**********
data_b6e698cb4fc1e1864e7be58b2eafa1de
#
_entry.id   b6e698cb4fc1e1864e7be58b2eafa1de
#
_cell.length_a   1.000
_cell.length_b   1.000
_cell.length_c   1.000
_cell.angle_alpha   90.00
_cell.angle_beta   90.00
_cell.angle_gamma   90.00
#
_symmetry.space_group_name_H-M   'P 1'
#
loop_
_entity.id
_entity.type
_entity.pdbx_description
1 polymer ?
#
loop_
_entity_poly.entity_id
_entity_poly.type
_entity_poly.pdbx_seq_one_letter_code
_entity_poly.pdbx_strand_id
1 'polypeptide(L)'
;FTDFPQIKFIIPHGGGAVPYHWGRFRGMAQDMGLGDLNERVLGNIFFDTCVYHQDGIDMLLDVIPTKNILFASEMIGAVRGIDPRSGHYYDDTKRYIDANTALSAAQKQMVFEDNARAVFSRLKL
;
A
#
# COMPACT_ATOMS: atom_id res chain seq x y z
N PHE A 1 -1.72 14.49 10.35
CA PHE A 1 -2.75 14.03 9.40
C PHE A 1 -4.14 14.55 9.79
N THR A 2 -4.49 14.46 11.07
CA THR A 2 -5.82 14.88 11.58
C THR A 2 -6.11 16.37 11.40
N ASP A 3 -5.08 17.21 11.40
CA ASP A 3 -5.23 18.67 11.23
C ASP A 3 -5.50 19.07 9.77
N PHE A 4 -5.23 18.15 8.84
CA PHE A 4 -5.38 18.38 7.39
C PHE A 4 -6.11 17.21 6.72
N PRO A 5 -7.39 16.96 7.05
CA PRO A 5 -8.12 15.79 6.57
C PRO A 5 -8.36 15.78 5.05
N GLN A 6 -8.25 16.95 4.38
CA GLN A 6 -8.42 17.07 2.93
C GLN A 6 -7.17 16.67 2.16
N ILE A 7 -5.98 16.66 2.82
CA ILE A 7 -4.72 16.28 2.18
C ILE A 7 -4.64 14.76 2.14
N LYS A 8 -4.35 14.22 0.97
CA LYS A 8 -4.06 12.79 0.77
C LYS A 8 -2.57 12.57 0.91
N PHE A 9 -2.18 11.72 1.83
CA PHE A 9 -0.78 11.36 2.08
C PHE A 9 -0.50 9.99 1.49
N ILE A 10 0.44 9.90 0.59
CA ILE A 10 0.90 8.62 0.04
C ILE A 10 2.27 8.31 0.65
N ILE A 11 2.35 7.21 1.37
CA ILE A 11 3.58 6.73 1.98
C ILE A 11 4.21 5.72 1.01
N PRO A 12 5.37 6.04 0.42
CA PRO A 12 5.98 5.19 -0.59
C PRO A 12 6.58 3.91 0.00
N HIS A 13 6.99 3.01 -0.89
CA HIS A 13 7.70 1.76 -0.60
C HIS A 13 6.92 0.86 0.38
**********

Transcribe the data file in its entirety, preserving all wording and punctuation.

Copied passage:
data_b6e698cb4fc1e1864e7be58b2eafa1de
#
_entry.id   b6e698cb4fc1e1864e7be58b2eafa1de
#
_cell.length_a   1.000
_cell.length_b   1.000
_cell.length_c   1.000
_cell.angle_alpha   90.00
_cell.angle_beta   90.00
_cell.angle_gamma   90.00
#
_symmetry.space_group_name_H-M   'P 1'
#
loop_
_entity.id
_entity.type
_entity.pdbx_description
1 polymer ?
#
loop_
_entity_poly.entity_id
_entity_poly.type
_entity_poly.pdbx_seq_one_letter_code
_entity_poly.pdbx_strand_id
1 'polypeptide(L)'
;FTDFPQIKFIIPHGGGAVPYHWGRFRGMAQDMGLGDLNERVLGNIFFDTCVYHQDGIDMLLDVIPTKNILFASEMIGAVRGIDPRSGHYYDDTKRYIDANTALSAAQKQMVFEDNARAVFSRLKL
;
A
#
# COMPACT_ATOMS: atom_id res chain seq x y z
N PHE A 1 -1.72 14.49 10.35
CA PHE A 1 -2.75 14.03 9.40
C PHE A 1 -4.14 14.55 9.79
N THR A 2 -4.49 14.46 11.07
CA THR A 2 -5.82 14.88 11.58
C THR A 2 -6.11 16.37 11.40
N ASP A 3 -5.08 17.21 11.40
CA ASP A 3 -5.23 18.67 11.23
C ASP A 3 -5.50 19.07 9.77
N PHE A 4 -5.23 18.15 8.84
CA PHE A 4 -5.38 18.38 7.39
C PHE A 4 -6.11 17.21 6.72
N PRO A 5 -7.39 16.96 7.05
CA PRO A 5 -8.12 15.79 6.57
C PRO A 5 -8.36 15.78 5.05
N GLN A 6 -8.25 16.95 4.38
CA GLN A 6 -8.42 17.07 2.93
C GLN A 6 -7.17 16.67 2.16
N ILE A 7 -5.98 16.66 2.82
CA ILE A 7 -4.72 16.28 2.18
C ILE A 7 -4.64 14.76 2.14
N LYS A 8 -4.35 14.22 0.97
CA LYS A 8 -4.06 12.79 0.77
C LYS A 8 -2.57 12.57 0.91
N PHE A 9 -2.18 11.72 1.83
CA PHE A 9 -0.78 11.36 2.08
C PHE A 9 -0.50 9.99 1.49
N ILE A 10 0.44 9.90 0.59
CA ILE A 10 0.90 8.62 0.04
C ILE A 10 2.27 8.31 0.65
N ILE A 11 2.35 7.21 1.37
CA ILE A 11 3.58 6.73 1.98
C ILE A 11 4.21 5.72 1.01
N PRO A 12 5.37 6.04 0.42
CA PRO A 12 5.98 5.19 -0.59
C PRO A 12 6.58 3.91 0.00
N HIS A 13 6.99 3.01 -0.89
CA HIS A 13 7.70 1.76 -0.60
C HIS A 13 6.92 0.86 0.38